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Like myself, Gordon Laing is a former Editor of Personal Computer World magazine. Also like myself, Gordon has owned, used, borrowed or reviewed just about every personal computer to hit the shores of the UK, and a few that didn’t. Needless to say, Gordon knows his stuff when it comes to the history of personal computing, and I’m pretty sure that Digital Retro was as much a labour of love as it was a commercial venture for him.
Before I get onto content, let me say that this is a beautifully designed book, and it wouldn’t look out of place on even the most style conscious technophobe’s coffee table. Even my wife had a flick through the pages and said that she really liked it. That said, having lived with me for all these years, she’s probably not completely indicative of her gender - this is where I get a barrage of email from indignant female techno-junkies! Hey, it might be a cliché, but it does tend to be boys that obsess about computers and gadgets more than girls.
Anyway, as I was saying, the book is beautifully designed, with a huge selection of illustrations for each hardware landmark. The layout of the information is also very clear and well structured. The text is broken up into categories – there’s an introduction to the hardware, a rundown of the company history and the technical specifications. Gordon then throws in a “What happened next” section that explains how the product developed through its lifetime. Finally, there’s a “Did you know?” section where Gordon recounts interesting snippets of information surrounding the device.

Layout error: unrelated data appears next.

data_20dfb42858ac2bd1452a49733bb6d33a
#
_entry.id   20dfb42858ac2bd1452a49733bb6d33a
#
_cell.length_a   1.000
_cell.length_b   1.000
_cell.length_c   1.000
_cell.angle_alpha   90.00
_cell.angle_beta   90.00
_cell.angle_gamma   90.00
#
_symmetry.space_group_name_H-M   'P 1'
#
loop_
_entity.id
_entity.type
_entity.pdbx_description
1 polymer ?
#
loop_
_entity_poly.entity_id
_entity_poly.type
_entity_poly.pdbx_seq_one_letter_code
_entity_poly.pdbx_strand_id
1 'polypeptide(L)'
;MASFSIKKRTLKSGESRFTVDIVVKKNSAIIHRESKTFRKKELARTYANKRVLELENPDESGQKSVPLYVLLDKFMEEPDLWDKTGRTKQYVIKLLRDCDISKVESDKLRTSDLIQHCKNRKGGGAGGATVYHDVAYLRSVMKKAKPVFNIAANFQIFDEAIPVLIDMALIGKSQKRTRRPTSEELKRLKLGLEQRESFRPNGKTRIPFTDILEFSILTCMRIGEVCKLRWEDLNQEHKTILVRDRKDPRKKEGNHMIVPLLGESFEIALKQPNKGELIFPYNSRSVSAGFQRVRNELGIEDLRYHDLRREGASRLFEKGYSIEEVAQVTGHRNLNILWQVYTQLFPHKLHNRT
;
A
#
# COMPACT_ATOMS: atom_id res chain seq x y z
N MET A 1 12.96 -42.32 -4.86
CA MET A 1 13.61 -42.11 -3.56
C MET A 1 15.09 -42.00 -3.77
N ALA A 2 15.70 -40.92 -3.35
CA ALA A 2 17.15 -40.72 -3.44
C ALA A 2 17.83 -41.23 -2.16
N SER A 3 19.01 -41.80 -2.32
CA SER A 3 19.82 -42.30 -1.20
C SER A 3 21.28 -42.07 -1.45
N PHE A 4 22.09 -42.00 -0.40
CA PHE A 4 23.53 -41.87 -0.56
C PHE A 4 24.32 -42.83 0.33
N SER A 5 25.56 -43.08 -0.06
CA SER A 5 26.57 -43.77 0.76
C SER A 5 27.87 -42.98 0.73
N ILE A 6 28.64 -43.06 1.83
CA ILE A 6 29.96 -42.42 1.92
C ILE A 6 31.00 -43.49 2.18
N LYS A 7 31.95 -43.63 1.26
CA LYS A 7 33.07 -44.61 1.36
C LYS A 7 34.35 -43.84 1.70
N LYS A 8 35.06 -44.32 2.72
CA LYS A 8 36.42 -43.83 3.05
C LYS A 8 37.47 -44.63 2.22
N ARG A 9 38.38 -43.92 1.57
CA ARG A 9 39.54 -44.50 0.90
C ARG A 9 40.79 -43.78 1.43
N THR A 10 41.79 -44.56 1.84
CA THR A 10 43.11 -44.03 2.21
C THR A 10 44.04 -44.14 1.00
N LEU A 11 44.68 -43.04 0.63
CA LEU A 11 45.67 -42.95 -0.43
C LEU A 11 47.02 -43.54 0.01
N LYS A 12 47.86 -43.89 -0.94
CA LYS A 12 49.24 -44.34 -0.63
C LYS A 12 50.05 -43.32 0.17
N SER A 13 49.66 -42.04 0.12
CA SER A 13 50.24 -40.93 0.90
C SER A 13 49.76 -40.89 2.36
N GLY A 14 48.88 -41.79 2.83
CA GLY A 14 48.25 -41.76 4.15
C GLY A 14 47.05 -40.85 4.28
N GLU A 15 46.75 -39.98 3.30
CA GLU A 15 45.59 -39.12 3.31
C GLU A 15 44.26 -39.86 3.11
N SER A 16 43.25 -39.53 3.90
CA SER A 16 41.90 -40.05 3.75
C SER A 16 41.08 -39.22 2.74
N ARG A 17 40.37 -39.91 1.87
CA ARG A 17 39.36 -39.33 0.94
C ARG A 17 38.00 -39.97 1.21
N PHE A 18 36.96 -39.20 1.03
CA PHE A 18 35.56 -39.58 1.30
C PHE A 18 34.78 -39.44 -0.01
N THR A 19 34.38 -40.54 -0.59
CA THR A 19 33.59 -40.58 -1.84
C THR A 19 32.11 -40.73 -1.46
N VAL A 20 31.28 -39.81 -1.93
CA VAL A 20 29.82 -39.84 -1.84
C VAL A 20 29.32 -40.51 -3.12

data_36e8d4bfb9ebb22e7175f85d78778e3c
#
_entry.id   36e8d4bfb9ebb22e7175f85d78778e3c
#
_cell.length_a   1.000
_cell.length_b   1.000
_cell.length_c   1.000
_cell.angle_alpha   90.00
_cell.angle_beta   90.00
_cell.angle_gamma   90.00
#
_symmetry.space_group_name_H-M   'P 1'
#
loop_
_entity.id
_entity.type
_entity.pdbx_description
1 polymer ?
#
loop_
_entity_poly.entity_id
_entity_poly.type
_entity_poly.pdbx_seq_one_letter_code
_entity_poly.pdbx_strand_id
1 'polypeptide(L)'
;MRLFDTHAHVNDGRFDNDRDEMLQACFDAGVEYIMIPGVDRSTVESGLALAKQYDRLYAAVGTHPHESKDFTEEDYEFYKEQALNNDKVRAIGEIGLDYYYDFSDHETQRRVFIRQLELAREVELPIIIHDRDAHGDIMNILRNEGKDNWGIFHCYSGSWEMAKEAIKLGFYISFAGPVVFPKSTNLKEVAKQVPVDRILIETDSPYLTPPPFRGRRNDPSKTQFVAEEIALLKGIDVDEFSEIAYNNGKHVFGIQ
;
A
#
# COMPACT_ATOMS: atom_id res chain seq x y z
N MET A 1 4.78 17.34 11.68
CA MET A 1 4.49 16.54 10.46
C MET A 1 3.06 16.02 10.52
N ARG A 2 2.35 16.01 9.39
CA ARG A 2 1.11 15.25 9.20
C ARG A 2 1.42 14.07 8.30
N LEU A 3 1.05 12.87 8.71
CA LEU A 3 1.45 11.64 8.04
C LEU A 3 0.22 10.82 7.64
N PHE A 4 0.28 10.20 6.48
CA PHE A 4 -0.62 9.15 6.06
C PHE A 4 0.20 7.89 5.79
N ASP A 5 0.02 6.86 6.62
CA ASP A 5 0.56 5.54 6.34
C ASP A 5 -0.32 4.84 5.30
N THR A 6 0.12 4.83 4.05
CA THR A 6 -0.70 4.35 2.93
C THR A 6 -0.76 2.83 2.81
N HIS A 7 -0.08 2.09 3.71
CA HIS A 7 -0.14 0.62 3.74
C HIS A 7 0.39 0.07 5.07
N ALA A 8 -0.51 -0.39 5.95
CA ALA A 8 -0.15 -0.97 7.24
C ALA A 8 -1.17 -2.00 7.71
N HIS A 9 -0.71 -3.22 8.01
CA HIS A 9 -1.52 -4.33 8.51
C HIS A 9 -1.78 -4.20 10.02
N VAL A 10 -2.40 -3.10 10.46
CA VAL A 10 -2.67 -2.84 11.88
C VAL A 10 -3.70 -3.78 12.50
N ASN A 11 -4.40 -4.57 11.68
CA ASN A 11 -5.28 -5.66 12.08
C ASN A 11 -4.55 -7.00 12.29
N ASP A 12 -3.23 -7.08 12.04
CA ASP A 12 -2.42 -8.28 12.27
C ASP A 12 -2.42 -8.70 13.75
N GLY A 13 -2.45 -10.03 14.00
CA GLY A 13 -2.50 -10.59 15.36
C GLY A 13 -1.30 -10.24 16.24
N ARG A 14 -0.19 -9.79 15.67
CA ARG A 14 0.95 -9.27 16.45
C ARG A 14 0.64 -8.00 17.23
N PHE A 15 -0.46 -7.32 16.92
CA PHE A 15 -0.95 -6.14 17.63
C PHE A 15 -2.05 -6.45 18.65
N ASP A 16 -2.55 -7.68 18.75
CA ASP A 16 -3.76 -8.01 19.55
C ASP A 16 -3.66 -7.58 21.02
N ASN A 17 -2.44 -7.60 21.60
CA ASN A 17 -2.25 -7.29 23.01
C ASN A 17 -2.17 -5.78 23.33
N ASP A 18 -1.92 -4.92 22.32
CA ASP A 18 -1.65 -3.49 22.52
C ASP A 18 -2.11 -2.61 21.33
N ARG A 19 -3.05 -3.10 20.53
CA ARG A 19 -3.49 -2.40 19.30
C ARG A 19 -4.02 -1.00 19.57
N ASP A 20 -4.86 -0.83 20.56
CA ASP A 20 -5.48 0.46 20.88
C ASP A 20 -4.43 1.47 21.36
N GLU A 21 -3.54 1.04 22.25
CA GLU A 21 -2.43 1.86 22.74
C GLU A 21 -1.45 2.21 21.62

Digital Retro covers the period from 1975 through to 1988, but some of my favourite hardware is conspicuous by its absence, like the NEC PC Engine. This was a groundbreaking machine that launched in 1987, although it never saw a European release and I had to import mine direct from Japan. It was the size of a couple of CD cases and knocked the competing products from Nintendo and Sega into a cocked hat, but I digress. Gordon's story starts with the MITS Altair 8800, a machine that cost almost $500 pre-built in 1975, and runs all the way through to the NeXT Cube which sold for a not insignificant $6,500 in 1988.
Flicking through the pages you’ll find some instantly recognisable boxes like the Apple II, the Atari VCS and the Sinclair ZX-81. But it’s the more obscure hardware that puts a smile on the face of those that are geeky enough to recognise it. Take the Oric-1 for example, a machine that most modern computer users will never have heard of, but I can still remember wandering into WH Smith, setting up a loop using the “Zap” sound effect and watching the sales staff trying to figure out how to make it stop.
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